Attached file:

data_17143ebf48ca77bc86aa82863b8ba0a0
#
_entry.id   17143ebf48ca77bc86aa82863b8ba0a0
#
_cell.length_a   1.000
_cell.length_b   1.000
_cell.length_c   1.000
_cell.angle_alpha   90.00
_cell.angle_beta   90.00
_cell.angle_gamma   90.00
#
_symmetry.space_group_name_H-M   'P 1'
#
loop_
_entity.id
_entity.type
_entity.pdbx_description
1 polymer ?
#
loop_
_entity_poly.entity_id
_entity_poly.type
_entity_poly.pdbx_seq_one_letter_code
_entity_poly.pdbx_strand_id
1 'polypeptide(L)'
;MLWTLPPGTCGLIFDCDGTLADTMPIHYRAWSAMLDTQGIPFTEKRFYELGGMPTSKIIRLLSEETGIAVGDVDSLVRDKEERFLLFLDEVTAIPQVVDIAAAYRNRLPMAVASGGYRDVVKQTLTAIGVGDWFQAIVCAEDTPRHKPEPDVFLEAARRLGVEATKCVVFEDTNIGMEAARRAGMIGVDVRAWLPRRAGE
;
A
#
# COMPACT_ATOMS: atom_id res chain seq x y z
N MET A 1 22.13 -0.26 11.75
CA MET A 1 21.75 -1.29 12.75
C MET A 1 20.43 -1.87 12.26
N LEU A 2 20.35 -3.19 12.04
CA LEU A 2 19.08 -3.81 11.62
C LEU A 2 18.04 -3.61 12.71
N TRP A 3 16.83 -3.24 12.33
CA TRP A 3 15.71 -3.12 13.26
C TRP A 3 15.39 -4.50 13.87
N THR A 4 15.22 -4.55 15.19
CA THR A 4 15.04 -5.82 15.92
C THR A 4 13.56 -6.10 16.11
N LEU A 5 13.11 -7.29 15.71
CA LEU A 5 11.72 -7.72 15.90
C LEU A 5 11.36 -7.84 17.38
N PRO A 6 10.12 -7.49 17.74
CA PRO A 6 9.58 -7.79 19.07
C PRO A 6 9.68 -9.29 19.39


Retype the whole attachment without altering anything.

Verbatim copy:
data_17143ebf48ca77bc86aa82863b8ba0a0
#
_entry.id   17143ebf48ca77bc86aa82863b8ba0a0
#
_cell.length_a   1.000
_cell.length_b   1.000
_cell.length_c   1.000
_cell.angle_alpha   90.00
_cell.angle_beta   90.00
_cell.angle_gamma   90.00
#
_symmetry.space_group_name_H-M   'P 1'
#
loop_
_entity.id
_entity.type
_entity.pdbx_description
1 polymer ?
#
loop_
_entity_poly.entity_id
_entity_poly.type
_entity_poly.pdbx_seq_one_letter_code
_entity_poly.pdbx_strand_id
1 'polypeptide(L)'
;MLWTLPPGTCGLIFDCDGTLADTMPIHYRAWSAMLDTQGIPFTEKRFYELGGMPTSKIIRLLSEETGIAVGDVDSLVRDKEERFLLFLDEVTAIPQVVDIAAAYRNRLPMAVASGGYRDVVKQTLTAIGVGDWFQAIVCAEDTPRHKPEPDVFLEAARRLGVEATKCVVFEDTNIGMEAARRAGMIGVDVRAWLPRRAGE
;
A
#
# COMPACT_ATOMS: atom_id res chain seq x y z
N MET A 1 22.13 -0.26 11.75
CA MET A 1 21.75 -1.29 12.75
C MET A 1 20.43 -1.87 12.26
N LEU A 2 20.35 -3.19 12.04
CA LEU A 2 19.08 -3.81 11.62
C LEU A 2 18.04 -3.61 12.71
N TRP A 3 16.83 -3.24 12.33
CA TRP A 3 15.71 -3.12 13.26
C TRP A 3 15.39 -4.50 13.87
N THR A 4 15.22 -4.55 15.19
CA THR A 4 15.04 -5.82 15.92
C THR A 4 13.56 -6.10 16.11
N LEU A 5 13.11 -7.29 15.71
CA LEU A 5 11.72 -7.72 15.90
C LEU A 5 11.36 -7.84 17.38
N PRO A 6 10.12 -7.49 17.74
CA PRO A 6 9.58 -7.79 19.07
C PRO A 6 9.68 -9.29 19.39